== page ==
Self-Sabotage #7 Sugar! Sometimes there is one particular food that sabotages our eating, and for many, that self-sabotaging food is sugar. As we all know, there are a lot of obvious problems with sugar. It’s addictive, it terrible for our health, it rots our teeth, and we eat way, way too much of it.
A cold, thick flavored coffee drink can have as many as 16 teaspoons of sugar per serving. This presents a huge challenge for our body, which only wants to have one teaspoon of sugar circulating in our bloodstream at any one time. These jolts of sugar result in insulin surges that contribute to high triglycerides, high cholesterol, increased fat production, reduced fat burning capability and reduced HDL. We are not designed for such frequent and dramatic insulin surges. We are eating more sugar than the last 20 generations of our ancestors! In 1800 we ate roughly 10 pounds of sugar per person per year. In 2015 we ate 200 pounds per person per year. That’s a lot of sweet!
What’s driving our behavior?
If you are someone who is caught in the grip of sugar and can’t seem to give it up, we must look under the hood to discover what’s driving our behavior. We know it’s terrible for us. It’s clearly bad for our health. We know it can be addictive. It adds to our unwanted weight. So why can’t we stop?
First of all, we must accept responsibility for our role in our own self-sabotaging eating. We can’t blame everyone else for this one. Once we notice that we are doing this to ourselves, we must pick through the mental muck to get to the motives.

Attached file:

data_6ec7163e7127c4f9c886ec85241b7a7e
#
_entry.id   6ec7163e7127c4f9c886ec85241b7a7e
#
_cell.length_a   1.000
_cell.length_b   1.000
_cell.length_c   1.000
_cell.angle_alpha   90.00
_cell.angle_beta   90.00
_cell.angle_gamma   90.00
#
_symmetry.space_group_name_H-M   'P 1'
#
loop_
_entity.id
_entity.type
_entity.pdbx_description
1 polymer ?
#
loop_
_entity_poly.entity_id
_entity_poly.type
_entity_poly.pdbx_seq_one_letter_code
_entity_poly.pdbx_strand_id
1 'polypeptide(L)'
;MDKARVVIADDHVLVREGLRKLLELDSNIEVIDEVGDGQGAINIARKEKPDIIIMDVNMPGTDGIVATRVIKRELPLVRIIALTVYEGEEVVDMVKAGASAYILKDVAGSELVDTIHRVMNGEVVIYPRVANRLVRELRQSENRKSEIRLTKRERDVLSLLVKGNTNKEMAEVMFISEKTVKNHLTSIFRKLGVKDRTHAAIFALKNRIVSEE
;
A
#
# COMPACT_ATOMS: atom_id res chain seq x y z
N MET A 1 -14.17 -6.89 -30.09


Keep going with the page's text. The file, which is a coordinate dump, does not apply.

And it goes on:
Rebel? Failure? Feeling Helpless?
Are we eating sugar to further our role as a rebel? Maybe we have an attachment to control and we play that out by eating in a way that pushes against authority.
Perhaps we are eating sugar to further our attachment to rejection. If we eat sugar, we will surely feel defeated and, thus, we can feel that rejection through self-defeat and discouragement every time we indulge in the forbidden food.
Maybe we are furthering our attachment to feelings of failure and every time we succumb to sugar we are strengthening this emotion.
Perhaps we are attached to feelings of disapproval that might have stemmed from childhood. Maybe a parent disapproved of us in some way and we reuse and recycle this feeling of disapproval of ourselves every time we eat sugar when we know we shouldn’t.
Lastly, maybe we are simply unable to stand up for ourselves. Maybe our inner critic has gotten loud and obnoxious and has nudged us to eating sugar. We don’t have the fortitude to say “no” to our inner bully and we eat the sugar like a helpless victim.
Find the answer to move forward
Once we pinpoint which reason, or which attachment, is driving our self-sabotaging behavior, we can begin to unwind that behavior. It doesn’t do much good to simply say, “I shouldn’t eat sugar, sugar’s bad for me.” We all know that! However, if we can recognize that we are indulging in sugar because we unconsciously want to fulfill a feeling of rebellion, we can then realize that rebellion might have been necessary when we were twelve, but is not an appropriate action for us anymore.
Does sugar contribute to your self-sabotage with food and eating? If you would like further help, go to my website to download my free 3-Lesson email course to stop self-sabotage. Awareness is the first step!